By KEVIN TAN
JUST last Friday, a group of youths gathered together at Taylor’s University Lakeside Campus in Subang Jaya, Selangor, for an open forum for a discussion over a cup of teh tarik.
The Teh Tarik Sessions – which are organised by R.AGE and the Government Transformation Programme (GTP) – are a laid-back, casual and fun way for young people to share their opinions on current issues, and to brainstorm on solutions. Last week, the topic was based on our cover story of the week – the diffusion of responsibility.
The question posed to the students was whether they would take action during an emergency in the midst of a crowd. Are people aware of this phenomenon called diffusion of responsibility? Is it by nature or nurture that we often base our decisions on whether (or not) to bear responsibility and take the necessary action?
The forum, which lasted about two hours, was held to find out what young people’s opinions are on the issue, and how it can be tackled.
“The setting was very casual, which made it easy to talk. Everyone had a chance to share what they thought,” said American degree programme student Mistika Idris, 18.
Mistika shared that the forum has helped her see things from a wider perspective. “This forum gave me awareness of this issue, and helped me change my mindset. I got to hear other people’s opinions, too.”
Like Mistika, mass communication student Jared Pereira, 21, shared that the forum was encouraging and made him more aware of the decisions he can make when he sees someone in a distressing situation.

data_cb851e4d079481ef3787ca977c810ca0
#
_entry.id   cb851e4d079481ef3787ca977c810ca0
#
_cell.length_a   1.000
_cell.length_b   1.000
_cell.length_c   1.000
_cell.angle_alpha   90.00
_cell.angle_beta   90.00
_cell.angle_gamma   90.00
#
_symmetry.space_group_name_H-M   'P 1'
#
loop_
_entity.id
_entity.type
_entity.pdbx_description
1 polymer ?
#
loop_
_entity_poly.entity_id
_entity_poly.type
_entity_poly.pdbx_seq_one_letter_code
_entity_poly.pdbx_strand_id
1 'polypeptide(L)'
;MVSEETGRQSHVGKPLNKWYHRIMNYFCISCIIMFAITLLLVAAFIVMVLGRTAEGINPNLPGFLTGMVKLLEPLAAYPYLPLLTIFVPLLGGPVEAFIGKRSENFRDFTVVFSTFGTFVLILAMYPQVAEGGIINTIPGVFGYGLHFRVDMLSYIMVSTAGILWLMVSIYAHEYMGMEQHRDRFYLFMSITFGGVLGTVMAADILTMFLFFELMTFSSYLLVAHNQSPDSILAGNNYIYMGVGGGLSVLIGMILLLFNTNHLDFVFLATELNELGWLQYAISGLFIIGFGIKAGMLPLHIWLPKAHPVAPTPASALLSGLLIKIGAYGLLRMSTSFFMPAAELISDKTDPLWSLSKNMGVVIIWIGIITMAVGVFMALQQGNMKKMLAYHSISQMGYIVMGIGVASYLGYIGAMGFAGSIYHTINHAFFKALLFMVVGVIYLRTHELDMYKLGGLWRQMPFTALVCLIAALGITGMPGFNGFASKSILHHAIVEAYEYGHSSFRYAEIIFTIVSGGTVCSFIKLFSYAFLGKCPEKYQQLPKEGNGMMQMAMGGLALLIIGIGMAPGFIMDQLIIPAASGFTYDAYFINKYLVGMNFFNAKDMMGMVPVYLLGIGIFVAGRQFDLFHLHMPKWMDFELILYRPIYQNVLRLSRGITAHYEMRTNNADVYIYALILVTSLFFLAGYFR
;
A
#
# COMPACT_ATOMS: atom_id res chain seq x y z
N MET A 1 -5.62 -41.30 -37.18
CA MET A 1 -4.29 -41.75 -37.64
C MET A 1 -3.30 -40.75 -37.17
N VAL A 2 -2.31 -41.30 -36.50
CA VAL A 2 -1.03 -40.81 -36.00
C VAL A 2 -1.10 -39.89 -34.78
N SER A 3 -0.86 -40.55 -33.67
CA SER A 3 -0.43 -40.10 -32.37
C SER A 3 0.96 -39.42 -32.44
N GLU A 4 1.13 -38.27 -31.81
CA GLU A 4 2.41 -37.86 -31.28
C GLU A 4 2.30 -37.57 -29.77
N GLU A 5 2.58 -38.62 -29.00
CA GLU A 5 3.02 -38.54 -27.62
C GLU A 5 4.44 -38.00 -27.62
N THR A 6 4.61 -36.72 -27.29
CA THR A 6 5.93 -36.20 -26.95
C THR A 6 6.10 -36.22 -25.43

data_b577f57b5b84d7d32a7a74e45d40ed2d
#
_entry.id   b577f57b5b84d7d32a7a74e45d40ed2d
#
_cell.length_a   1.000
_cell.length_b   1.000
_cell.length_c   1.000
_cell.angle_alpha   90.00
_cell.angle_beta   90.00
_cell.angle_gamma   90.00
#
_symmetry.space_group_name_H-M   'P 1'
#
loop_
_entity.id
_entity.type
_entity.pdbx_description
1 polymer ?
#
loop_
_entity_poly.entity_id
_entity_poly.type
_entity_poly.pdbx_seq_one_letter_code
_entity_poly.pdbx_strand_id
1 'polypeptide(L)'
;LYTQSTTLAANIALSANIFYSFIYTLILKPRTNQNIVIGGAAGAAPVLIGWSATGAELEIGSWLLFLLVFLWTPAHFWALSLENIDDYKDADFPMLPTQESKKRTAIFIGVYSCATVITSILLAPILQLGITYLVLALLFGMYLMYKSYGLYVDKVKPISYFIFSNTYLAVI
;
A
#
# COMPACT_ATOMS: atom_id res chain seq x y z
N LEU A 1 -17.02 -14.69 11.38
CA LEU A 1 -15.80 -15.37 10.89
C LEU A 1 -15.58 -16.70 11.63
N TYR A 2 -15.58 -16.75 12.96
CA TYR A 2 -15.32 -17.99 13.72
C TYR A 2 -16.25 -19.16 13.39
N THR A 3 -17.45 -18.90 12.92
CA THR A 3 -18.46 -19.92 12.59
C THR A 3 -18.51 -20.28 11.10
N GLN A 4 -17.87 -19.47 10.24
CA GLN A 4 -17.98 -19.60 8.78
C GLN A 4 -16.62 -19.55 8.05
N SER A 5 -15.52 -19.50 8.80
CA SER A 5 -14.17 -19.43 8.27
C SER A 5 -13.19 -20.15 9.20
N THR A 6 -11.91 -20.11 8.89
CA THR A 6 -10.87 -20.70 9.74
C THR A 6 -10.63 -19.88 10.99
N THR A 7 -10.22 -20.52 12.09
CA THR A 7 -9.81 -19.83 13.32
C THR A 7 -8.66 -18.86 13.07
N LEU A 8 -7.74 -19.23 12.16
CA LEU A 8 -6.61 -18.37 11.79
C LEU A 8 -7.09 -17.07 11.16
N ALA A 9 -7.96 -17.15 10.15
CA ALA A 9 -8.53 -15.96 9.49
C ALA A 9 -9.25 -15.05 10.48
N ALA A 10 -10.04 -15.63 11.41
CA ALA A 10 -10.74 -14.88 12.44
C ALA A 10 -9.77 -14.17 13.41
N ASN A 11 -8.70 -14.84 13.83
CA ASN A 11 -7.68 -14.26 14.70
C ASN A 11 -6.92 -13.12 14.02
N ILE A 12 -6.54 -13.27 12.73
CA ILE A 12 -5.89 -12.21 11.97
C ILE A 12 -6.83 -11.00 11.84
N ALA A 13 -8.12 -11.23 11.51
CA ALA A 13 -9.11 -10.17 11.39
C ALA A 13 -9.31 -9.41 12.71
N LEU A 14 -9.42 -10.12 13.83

“I admit that I was also part of the bystander effect, and normally won’t take action when others are around me. But now, my mindset has changed. I now know that I can help, and I know the channels that I can use to help. Discussing solutions for this issue was enlightening and uplifting,” he said.
Vikram Ramachandran, 22, said there should be more forums like the Teh Tarik Sessions in schools and universities.
“There are not enough forums like this happening. They should take place on a monthly basis. Start getting it to schools and universities to let students share their opinions. Everyone has their own view on different things, so I believe everyone can contribute,” said Vikram, who is also a mass communication student.